This morning I posted a Facebook status after a somewhat eventful commute to work on the road bike.
I post a lot of cycling related things on Facebook; considering I spend an average of 15 hours a week on the bike, it’s not uncommon for seemingly eventful things occur. Combine the types of riding I do, put bluntly: shit happens! I ride and race mountain bikes, crashes occur; I ride some fairly rough terrain inhabited by many of Australia’s native animals; I got bitten by a snake.
I also ride a road bike. This doesn’t mean I ride on the road in front of cars sipping a latte while slowing down traffic. I weigh 76kg, ride an 11kg aluminium frame bike while wearing lycra, a lightweight but extremely strong helmet and I stick to cycle paths and cycle lanes adjacent to the lanes motor vehicles drive in. Yet I am often a target for bottles being thrown at my head, being spat on, car doors being opened on me and simply abused for riding a bike.
I’ll stay away from the “you don’t pay rego argument”… No fuck it! I own a car with a turbo I pay shit-loads in registration and insurance, I pay my taxes, I insure my bikes, I also pay a yearly registration to ride my mountain bike in competitive races… Holy shit – I pay fucking rego for a bike!
I also pay a higher private health fund premium to cover potential injuries whilst riding and most importantly I help reduce carbon emissions and road congestion. Plus in NO STATE IN AUSTRALIA does motor vehicle registration directly fund road works or road safety programs so doubly go fuck yourself with those arguments.
There are three reasons why I ride a bike:
1) I enjoy it
2) I don’t want to be a thirty-something fat slob whose weight roughly equals the height in cm minus age in years equation (HTcm – AGEyrs = FAT+UNHEALTHY)
3) I live with a depressive disorder and cycling helps curb the dramatic highs and devastating lows that impact my life and lives of the people around me
When I ride a mountain bike, I am extremely focused yet very relaxed. It’s quite easy to be spinning a pair of aching legs, sweating dripping down my face and I’m still smiling ear to ear. It’s a Zen-like experience a lot of the time; riding, friends and Flow.
When I’m on a road bike it’s a very different experience. I like to road ride alone; I don’t enjoy riding with others. Because of this you won’t find me in a bunch holding up traffic by taking up an entire road lane. There is also another side to my road riding persona; I am extremely reactive to my environment. If mountain biking is the good side of my riding, road riding is the dark side.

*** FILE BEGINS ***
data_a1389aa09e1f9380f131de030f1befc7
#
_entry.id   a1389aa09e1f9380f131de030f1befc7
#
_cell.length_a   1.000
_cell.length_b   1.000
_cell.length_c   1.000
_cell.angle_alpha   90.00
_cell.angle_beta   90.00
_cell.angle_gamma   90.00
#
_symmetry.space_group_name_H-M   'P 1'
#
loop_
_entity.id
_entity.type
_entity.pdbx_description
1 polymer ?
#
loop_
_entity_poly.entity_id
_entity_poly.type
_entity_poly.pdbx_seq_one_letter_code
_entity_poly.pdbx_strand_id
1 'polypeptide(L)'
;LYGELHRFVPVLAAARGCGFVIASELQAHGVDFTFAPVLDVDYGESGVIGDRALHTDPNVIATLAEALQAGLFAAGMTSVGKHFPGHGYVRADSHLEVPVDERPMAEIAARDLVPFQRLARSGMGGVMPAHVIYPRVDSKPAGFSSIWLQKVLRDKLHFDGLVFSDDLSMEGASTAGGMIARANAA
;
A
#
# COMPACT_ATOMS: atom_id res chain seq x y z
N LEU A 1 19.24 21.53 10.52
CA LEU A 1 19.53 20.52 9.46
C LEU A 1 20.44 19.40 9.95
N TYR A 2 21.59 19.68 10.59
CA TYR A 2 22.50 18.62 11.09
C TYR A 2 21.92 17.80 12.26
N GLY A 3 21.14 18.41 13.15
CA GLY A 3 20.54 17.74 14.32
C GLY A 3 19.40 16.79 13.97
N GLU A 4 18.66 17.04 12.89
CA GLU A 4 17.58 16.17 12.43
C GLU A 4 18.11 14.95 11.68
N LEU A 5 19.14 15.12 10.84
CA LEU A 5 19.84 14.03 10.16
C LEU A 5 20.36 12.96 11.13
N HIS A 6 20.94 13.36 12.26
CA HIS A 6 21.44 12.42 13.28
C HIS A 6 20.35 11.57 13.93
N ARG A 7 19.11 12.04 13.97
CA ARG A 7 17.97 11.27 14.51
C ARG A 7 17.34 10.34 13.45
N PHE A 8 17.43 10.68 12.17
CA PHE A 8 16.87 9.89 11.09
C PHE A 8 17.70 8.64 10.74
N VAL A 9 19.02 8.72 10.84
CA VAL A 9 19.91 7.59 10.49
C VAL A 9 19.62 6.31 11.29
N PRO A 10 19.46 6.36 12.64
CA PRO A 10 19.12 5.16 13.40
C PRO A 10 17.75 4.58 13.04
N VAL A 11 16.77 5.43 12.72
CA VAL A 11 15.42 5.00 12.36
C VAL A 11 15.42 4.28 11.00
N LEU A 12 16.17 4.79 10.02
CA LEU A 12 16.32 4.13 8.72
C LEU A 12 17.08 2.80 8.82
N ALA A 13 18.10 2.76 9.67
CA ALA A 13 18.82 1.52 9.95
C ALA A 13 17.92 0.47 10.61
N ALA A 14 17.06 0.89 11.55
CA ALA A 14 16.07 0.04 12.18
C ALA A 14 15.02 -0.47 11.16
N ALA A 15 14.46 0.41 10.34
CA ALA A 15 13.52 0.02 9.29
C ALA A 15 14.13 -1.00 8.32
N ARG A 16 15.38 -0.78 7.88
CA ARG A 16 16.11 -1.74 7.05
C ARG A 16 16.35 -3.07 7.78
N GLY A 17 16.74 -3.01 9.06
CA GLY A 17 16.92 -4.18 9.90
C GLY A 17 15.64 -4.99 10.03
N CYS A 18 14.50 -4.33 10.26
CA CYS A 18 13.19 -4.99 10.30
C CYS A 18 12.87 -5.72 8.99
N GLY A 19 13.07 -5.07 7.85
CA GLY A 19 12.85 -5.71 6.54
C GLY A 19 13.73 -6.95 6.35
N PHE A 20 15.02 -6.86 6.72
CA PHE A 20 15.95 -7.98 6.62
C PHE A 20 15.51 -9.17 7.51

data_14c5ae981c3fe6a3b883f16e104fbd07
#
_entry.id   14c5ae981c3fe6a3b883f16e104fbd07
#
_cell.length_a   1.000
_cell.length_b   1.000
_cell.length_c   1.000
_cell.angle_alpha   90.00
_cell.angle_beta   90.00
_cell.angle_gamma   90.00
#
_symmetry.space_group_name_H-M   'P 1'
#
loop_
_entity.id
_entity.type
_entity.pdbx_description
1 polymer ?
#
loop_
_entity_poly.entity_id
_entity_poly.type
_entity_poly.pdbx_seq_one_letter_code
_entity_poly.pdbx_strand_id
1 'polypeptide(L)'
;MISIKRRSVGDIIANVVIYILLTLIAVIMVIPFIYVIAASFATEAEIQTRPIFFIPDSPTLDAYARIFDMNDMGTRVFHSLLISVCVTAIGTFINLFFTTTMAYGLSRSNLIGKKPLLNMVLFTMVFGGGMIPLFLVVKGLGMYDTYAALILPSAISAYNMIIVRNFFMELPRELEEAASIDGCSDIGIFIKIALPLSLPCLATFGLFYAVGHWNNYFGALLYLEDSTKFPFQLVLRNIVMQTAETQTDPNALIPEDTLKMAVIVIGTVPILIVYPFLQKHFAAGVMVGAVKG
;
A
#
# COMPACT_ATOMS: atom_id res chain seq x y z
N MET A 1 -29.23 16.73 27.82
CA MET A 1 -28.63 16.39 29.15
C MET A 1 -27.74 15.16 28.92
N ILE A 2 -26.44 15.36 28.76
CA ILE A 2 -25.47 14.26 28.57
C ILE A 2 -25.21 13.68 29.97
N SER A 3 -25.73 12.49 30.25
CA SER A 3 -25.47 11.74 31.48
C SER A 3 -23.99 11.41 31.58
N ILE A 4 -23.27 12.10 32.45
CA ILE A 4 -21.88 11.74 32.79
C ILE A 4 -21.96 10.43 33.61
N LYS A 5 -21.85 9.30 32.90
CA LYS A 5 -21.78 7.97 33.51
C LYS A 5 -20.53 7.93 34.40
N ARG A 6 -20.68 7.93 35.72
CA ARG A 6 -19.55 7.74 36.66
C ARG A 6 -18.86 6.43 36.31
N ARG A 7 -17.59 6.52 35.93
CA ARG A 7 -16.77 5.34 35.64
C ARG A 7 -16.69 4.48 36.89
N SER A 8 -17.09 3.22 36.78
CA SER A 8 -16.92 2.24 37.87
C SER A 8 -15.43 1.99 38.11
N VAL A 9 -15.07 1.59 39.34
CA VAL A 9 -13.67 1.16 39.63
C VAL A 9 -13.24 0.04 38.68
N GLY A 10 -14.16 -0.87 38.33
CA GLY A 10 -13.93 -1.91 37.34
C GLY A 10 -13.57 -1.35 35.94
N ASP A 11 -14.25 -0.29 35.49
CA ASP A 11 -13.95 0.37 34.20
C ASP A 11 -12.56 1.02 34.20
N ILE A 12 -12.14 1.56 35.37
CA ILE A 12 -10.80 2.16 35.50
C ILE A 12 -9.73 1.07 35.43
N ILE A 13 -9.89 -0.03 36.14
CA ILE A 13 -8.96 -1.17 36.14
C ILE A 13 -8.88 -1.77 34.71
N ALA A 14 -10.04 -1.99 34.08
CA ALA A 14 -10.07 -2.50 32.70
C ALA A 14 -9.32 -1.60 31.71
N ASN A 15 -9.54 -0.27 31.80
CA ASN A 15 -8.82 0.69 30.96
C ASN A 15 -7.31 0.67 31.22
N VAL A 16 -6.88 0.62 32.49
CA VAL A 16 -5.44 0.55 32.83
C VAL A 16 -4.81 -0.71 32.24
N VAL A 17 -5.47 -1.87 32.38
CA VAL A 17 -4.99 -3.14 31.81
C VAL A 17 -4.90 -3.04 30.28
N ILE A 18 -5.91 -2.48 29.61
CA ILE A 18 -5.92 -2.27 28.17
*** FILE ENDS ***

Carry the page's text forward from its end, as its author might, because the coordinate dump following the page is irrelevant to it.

People with depressive disorders aren’t always sad, sitting in a dark room and crying. Sometimes we are aggressive, violent and act out without warning. When a cyclist rides on the road, albeit in a cycling lane, we are extremely vulnerable. Simply put, I weigh less than 90kg with bike, a car weighs ten times that and is often travelling two to three times faster than my average commuting speed of 32km/hr. If a motor vehicle hits me at speed I’ll either be seriously injured or killed.
When I ride on the road I am hyper-vigilant, I am constantly looking around and trying to anticipate what vehicles are going to do. In Canberra the most popular sport for motor vehicles is running red lights. Seriously it’s appalling how often this happens; and it’s not just cars there are a lot of trucks that do it, particularly early in the morning. It’s also very common for vehicles to either not see or ignore cyclists. It’s a daily event having a car pull over into the cycle lane to drop off a passenger or answer a phone; and more often than not they don’t use indicators either.
When I encounter this I get angry. Sometimes the driver will see me shaking my head at them, a few choice words or a one, maybe two finger salute as I ride past. Sometimes a driver will completely ignore the road rules and directly endanger my life. When this occurs I will act aggressively to the driver and vehicle. I have slammed my fist on windows, I have squirted water through windows and this morning I punched and broke a mirror on a taxi.
A few minutes before this event I had a car cut me off and clip me on the hip with the side mirror. We were both travelling at a low-speed so it was a light slap and I highly doubt the driver was aware of it happening.
Not five minutes later I rounded the corner into London Circuit from Northbourne Avenue and stayed in the green painted cycle lane. From behind me a taxi sped past my right side, swerved into the cycle lane and came to a complete stop. I had to death-grip both brakes and came to a screeching halt inches from smashing into the taxi’s boot. Already annoyed about being clipped by a mirror, I rolled next to the cab and proceeded to punch the side mirror until it was attached to the car only by the internal electrical wires.
Did I over react? Yes. Am I sorry? No. This is a ‘professional’ driver that completely ignored the road rules and put my safety as risk. I don’t really care about his mirror, I don’t really care that he had a passenger in the back seat, I don’t really care that I dropped both the F and C-bombs at a high a rate and volume. At the end of the day if I was complacent I would have crashed into the back of his taxi and ended up with serious injuries.
Yes some cyclists ride erratically and disobey the road rules. This annoys me as well; but in comparison to the amount of motor vehicles that do the same it’s an inconsequential number. I know this post is a fairly long rant about me justifying my actions; but at the end of the day if a motor vehicle hits a cyclist it’s not just a faceless entity that is left bleeding, broken or dead on the asphalt; it is someone’s Mother, Father, Sister, Brother, Husband, Wife, Son, Daughter or Friend.